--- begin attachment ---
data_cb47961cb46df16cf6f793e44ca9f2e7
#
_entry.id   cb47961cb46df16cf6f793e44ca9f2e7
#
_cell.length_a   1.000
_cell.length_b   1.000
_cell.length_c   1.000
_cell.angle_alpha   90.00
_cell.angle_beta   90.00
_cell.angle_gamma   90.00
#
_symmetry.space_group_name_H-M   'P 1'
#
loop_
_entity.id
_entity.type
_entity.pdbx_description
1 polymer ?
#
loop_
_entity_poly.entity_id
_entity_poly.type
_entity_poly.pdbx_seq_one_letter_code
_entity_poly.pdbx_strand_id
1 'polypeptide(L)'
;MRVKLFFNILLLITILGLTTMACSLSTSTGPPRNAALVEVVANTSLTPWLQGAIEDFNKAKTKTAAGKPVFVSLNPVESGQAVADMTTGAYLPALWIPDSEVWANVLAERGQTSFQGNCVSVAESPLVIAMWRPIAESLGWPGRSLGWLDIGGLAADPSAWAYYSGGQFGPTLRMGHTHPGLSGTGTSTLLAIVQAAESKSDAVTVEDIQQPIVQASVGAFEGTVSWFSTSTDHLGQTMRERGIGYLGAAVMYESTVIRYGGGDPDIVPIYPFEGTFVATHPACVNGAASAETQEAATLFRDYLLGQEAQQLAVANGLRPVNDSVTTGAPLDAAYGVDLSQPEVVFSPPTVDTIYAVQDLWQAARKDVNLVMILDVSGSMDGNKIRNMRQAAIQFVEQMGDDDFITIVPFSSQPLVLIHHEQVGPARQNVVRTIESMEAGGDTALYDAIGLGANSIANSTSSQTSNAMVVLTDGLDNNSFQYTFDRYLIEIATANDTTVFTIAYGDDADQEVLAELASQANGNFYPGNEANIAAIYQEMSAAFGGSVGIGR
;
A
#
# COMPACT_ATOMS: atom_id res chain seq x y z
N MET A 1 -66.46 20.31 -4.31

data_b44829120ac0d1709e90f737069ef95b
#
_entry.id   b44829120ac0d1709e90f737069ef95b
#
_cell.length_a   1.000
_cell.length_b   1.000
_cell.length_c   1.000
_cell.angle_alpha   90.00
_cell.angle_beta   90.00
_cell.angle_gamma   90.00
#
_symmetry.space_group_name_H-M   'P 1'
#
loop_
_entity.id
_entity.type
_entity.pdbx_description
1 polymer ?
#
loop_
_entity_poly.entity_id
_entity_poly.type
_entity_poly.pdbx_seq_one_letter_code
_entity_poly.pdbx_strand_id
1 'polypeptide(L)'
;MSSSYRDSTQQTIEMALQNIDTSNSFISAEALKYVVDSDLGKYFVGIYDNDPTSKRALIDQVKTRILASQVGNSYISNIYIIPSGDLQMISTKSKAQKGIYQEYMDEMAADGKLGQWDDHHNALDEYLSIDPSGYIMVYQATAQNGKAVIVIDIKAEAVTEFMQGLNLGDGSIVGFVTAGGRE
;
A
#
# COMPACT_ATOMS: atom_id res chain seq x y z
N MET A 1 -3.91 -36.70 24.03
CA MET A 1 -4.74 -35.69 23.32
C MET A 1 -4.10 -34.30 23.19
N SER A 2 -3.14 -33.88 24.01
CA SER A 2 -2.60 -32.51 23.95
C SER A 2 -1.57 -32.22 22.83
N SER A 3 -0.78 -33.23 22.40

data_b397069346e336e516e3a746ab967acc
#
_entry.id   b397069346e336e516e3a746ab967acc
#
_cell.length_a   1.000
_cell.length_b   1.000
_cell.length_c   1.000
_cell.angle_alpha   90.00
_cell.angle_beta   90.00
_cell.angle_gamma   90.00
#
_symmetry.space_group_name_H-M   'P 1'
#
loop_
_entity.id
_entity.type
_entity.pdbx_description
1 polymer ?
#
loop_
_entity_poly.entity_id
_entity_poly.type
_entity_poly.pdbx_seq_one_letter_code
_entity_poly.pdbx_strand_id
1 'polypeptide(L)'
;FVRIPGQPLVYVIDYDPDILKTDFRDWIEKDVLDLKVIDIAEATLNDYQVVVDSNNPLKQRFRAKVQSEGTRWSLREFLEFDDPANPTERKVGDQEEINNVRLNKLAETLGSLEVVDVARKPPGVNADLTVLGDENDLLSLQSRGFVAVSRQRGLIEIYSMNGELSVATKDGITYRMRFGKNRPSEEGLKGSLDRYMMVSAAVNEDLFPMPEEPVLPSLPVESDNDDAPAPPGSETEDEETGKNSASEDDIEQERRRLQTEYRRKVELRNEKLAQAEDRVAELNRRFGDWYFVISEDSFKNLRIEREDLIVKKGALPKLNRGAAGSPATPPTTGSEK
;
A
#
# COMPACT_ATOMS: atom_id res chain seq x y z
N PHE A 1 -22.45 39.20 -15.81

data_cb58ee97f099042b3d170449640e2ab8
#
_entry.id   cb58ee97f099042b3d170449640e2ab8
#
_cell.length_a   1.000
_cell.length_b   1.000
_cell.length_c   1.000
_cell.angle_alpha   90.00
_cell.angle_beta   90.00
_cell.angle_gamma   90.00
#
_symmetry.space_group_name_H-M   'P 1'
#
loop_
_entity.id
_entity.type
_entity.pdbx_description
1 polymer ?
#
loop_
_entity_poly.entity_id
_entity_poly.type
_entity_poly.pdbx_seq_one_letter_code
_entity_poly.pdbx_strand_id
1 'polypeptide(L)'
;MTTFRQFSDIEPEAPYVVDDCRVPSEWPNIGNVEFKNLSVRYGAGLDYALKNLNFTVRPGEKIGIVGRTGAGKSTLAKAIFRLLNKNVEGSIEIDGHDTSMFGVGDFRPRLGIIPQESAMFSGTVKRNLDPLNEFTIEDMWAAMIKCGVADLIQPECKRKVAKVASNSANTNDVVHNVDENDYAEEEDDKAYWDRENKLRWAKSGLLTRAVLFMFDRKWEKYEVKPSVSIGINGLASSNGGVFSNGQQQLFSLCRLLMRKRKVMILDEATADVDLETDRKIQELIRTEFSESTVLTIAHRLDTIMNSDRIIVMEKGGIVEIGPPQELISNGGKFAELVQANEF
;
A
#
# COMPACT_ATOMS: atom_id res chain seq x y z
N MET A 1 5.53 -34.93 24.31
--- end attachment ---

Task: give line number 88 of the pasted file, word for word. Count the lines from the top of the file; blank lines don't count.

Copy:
loop_